When it comes to good looking motherboards there is a fairly short list and as a whole I don’t think there is an Asus ROG board that wouldn’t be on that list. The Formula V is actually one of the best looking boards I have seen from Asus with the Rampage 4 and the Rampage 3 Black Edition also being up there. I love the way the new hybrid cooling looks in addition to the black and red theme throughout the entire board. We won’t cover the cooling until the next section, but in this section I will break down the board’s layout and touch on its hardware features. Here are a couple overall shots of the board, but the devil is in the details so make sure you scroll on down and check out what is going on in the more detailed photos.
To start things off let’s take a look at the Formula V’s PCI slot options. We have three PCI Express 2.0 x1 slots, one PCI Express 2.0 x4 slot and three PCI Express 3.0 x1 slots. Being limited on PCI Lanes on the CPU there is no way that all three of those x16 slots are going to get full bandwidth when they are all filled. The way it breaks down is if you have two being used they both drop down to x8’s and if you use all three you have x8/x4/x4. This isn’t perfect, but in this case this is completely out of Asus’s hands. This is exactly why I still suggest X79 builds for anyone who is planning on running multiple video cards.
I love how Asus spaced out their PCIe slots on the Formula V. You have the x4 slot up top where you can put a PCIe SSD without it getting in the way of your video cards. Then the first x16 slot has two x1 slots below it to make sure that even with Asus’s three slot video cards you will be able to fit at least two cards. The other benefit to this is if you are running three video cards the top card that normally gets the hottest has room to stay a little cooler.
Starting up in the top left corner we can see the CPU power connections include a four pin and eight pin plug. Generally you only need the eight pin, but for more power when overclocking the additional power will come in handy. Here we can also see the mPCIe header that the mSATA/Wi-Fi combo attaches too.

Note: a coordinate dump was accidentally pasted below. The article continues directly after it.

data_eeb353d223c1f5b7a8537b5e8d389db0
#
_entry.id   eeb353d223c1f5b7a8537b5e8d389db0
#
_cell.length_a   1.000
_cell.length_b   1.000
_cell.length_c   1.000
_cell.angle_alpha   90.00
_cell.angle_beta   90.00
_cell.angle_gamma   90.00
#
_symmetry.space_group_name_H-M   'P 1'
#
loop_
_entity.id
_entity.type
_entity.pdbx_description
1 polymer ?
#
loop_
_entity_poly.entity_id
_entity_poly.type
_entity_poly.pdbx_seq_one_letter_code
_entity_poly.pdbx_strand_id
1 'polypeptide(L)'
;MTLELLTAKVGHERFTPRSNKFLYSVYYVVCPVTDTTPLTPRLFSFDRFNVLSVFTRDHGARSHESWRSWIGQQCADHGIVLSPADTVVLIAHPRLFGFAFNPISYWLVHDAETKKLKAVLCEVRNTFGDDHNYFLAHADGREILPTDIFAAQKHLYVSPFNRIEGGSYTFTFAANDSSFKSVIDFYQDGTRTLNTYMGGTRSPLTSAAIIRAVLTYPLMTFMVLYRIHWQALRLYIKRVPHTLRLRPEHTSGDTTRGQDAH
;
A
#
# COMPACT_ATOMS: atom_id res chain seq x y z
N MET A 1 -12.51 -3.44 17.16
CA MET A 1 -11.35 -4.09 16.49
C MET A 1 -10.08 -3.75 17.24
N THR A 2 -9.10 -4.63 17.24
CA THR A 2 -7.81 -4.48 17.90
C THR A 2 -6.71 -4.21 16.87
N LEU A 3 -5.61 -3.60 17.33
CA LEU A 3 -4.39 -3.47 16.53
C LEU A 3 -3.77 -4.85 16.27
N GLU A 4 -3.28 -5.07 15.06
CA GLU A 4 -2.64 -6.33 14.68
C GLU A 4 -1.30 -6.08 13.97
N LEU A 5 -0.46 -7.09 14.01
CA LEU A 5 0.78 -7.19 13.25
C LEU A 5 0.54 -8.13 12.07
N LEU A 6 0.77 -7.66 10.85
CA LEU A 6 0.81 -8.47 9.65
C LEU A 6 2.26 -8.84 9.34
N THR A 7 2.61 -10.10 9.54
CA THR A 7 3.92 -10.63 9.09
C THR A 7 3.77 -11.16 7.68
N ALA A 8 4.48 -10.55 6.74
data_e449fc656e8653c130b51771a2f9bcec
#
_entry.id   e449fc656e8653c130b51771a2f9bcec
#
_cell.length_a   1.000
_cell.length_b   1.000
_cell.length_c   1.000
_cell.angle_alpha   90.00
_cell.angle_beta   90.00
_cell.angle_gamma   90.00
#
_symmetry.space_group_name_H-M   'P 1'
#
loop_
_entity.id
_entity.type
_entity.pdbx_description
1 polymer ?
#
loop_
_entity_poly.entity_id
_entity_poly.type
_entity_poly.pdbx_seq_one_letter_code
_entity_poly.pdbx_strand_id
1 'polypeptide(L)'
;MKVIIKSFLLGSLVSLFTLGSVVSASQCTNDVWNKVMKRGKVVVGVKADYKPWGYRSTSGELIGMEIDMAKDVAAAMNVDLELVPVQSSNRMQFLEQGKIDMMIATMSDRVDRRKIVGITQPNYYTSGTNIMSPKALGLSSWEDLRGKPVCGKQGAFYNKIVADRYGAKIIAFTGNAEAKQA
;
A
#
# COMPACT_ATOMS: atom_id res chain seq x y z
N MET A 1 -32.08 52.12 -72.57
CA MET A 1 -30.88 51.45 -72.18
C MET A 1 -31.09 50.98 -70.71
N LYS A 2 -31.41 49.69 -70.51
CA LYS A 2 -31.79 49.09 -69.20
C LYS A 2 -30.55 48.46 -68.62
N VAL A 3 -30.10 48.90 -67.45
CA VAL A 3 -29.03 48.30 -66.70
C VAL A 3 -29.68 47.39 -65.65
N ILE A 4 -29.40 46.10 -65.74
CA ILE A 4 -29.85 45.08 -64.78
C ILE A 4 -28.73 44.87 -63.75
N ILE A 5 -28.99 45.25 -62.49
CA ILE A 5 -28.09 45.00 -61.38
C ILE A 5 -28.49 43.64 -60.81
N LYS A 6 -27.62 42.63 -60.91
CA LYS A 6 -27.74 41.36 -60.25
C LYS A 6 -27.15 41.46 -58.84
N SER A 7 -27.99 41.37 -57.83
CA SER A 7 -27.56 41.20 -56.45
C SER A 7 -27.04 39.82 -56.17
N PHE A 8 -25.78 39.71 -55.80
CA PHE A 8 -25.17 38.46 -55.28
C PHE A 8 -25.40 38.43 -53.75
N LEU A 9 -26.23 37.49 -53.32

Here is an overall shot of the top right corner of the board. The Formula V, like other Z77 boards has four DDR3 DIMM slots. Asus color coded them black and red to keep with the ROG theme. For hold downs there are only clips on the top, this does take some getting used to but does mean less to deal with when installing your RAM.
Up in the top right most corner we have a debug LED just above the DIMM slots; this is an interesting location as we normally see this down in the bottom right corner. Here it is less likely to be covered by a long video card though. Next to it there is a four pin PWM chassis fan header. Right next to the fan header we have an on and off switch labeled slow mode. Similar to the GO button in a way, slow mode will slow things down during boot to prevent booting issues while overclocking. Then of course we can’t ignore the two backlit buttons for start and reset. I really like that they are up in the top right corner over the bottom right corner, with multiple video cards installed they are much easier to get to.
In the area to the right of the RAM DIMM slots under the buttons we have a few things going on. First the small red button is the GO button. The first thing that comes to mind with this is the movie Men In Black where when they press the little red button the speed through traffic. In a way this is similar. In the UEFI you can configure a GO profile and when you press the button it will overclock your PC to those settings. This is great if you are trying to overclock and are having a hang up at boot for example. Just below the GO button you have nine small solder points called probelt voltage readout points that are all labeled and allow you to check all of the board’s voltages on the fly using a multi-meter. Tucked in just beside the probelt voltage readout points and above the 24 pin power connection is a small LN2 Mode jumper as well. This changes a few settings to allow you to boot when running at extreme settings that are generally associated with sub-zero cooling (LN2).